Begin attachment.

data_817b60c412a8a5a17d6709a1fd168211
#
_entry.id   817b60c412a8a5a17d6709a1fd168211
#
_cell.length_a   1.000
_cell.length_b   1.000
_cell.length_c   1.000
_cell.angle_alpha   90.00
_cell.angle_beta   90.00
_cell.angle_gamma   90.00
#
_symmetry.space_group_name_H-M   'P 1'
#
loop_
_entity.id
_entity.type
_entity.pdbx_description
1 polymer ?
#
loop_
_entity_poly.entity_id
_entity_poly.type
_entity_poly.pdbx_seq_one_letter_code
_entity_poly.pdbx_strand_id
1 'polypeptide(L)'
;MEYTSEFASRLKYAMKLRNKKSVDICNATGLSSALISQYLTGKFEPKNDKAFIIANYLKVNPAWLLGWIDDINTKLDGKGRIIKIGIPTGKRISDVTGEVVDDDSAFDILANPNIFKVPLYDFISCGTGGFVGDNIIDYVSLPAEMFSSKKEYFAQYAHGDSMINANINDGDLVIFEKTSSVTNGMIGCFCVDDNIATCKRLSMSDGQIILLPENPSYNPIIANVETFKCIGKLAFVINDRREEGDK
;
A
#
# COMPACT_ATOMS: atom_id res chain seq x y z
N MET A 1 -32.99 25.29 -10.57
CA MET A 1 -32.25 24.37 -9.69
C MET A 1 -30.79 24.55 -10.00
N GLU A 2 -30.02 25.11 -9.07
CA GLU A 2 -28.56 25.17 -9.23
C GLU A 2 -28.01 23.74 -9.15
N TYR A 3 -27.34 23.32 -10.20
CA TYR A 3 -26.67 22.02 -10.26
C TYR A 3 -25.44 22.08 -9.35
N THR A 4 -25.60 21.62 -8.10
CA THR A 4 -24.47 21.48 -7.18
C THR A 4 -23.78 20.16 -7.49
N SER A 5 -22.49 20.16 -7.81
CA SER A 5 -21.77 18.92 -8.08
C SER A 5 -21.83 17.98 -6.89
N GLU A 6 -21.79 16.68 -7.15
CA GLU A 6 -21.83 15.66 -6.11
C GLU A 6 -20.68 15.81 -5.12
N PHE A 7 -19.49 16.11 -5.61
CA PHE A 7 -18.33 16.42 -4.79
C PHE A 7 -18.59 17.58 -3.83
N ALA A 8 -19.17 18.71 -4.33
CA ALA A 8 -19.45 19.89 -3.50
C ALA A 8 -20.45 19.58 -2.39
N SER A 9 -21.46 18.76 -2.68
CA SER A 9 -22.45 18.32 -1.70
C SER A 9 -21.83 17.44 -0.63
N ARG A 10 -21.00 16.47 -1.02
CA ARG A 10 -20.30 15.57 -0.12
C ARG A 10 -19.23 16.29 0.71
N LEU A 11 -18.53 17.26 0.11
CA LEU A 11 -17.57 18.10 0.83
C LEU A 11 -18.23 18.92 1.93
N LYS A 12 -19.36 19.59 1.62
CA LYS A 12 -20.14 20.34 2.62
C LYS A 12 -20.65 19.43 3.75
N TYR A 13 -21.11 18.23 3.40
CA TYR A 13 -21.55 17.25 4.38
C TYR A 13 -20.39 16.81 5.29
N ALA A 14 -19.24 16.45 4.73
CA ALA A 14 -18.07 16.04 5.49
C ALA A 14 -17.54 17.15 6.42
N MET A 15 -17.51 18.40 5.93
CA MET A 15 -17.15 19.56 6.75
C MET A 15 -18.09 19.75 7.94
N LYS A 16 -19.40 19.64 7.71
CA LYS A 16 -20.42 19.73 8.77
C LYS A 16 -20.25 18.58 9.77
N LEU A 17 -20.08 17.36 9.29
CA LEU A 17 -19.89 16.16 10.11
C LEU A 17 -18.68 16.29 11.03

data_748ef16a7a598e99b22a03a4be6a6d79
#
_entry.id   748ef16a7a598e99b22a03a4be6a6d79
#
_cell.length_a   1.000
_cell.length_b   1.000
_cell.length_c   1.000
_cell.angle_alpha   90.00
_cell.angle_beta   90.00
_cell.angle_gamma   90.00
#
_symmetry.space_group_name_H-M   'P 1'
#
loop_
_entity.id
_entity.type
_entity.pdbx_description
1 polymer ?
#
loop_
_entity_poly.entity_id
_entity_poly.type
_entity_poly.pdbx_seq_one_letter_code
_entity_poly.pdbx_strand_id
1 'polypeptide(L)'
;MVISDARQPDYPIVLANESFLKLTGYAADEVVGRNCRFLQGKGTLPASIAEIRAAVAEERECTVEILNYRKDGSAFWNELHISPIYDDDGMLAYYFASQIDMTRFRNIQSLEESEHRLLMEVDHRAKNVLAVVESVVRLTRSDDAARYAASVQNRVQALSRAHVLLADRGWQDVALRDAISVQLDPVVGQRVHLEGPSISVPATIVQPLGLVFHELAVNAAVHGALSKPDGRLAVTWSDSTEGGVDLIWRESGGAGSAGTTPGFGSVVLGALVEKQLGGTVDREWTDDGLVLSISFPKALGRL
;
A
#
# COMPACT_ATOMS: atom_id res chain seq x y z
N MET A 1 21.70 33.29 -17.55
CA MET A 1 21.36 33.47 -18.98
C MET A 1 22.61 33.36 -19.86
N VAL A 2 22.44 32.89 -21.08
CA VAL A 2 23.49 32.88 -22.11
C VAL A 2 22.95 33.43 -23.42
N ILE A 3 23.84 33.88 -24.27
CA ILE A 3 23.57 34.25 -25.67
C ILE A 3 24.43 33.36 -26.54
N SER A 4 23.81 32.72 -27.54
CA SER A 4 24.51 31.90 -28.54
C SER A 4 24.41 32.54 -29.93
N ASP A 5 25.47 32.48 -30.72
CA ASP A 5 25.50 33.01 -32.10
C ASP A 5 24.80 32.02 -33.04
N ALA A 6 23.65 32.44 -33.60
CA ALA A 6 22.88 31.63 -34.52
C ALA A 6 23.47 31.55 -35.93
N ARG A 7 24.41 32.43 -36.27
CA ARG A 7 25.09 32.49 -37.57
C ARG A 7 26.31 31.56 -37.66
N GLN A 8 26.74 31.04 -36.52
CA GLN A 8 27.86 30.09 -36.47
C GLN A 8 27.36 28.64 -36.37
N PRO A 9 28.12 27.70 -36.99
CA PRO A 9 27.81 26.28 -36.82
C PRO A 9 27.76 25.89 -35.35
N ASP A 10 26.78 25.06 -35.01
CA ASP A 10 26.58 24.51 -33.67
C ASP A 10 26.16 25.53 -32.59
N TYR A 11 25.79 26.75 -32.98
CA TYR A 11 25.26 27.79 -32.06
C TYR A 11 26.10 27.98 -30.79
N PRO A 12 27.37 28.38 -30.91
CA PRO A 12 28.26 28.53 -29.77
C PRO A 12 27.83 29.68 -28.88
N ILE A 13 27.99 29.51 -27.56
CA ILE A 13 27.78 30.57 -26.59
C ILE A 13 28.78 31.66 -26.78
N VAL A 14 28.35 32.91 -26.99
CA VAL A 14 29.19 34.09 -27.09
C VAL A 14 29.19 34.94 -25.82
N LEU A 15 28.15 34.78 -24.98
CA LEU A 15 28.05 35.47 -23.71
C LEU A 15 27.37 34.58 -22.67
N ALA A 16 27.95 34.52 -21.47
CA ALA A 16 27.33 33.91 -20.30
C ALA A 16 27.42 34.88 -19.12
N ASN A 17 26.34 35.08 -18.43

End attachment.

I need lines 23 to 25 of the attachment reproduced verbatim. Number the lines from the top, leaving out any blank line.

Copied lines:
_entity_poly.pdbx_seq_one_letter_code
_entity_poly.pdbx_strand_id
1 'polypeptide(L)'